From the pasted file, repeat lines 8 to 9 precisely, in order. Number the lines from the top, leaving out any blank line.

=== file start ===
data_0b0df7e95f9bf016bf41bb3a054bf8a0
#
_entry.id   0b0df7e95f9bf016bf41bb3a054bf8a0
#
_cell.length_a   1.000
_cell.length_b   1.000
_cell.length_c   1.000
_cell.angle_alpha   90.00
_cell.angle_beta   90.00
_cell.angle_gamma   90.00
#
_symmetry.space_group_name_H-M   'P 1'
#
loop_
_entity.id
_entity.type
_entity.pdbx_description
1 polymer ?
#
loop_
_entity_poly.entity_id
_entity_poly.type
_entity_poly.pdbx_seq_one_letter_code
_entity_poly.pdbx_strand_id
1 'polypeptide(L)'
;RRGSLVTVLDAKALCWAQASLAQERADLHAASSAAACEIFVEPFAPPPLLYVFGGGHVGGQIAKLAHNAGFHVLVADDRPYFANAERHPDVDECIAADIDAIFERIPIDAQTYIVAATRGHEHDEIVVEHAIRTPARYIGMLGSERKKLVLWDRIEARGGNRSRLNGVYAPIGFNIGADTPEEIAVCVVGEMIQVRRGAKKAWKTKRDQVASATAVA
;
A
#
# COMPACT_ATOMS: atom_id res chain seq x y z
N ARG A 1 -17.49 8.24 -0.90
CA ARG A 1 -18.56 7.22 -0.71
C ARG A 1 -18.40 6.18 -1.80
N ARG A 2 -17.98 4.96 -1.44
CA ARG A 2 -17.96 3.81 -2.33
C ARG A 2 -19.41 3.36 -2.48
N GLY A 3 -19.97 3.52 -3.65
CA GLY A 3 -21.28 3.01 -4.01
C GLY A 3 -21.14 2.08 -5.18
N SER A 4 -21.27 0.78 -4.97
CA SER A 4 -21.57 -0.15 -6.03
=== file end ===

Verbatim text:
_cell.angle_alpha   90.00
_cell.angle_beta   90.00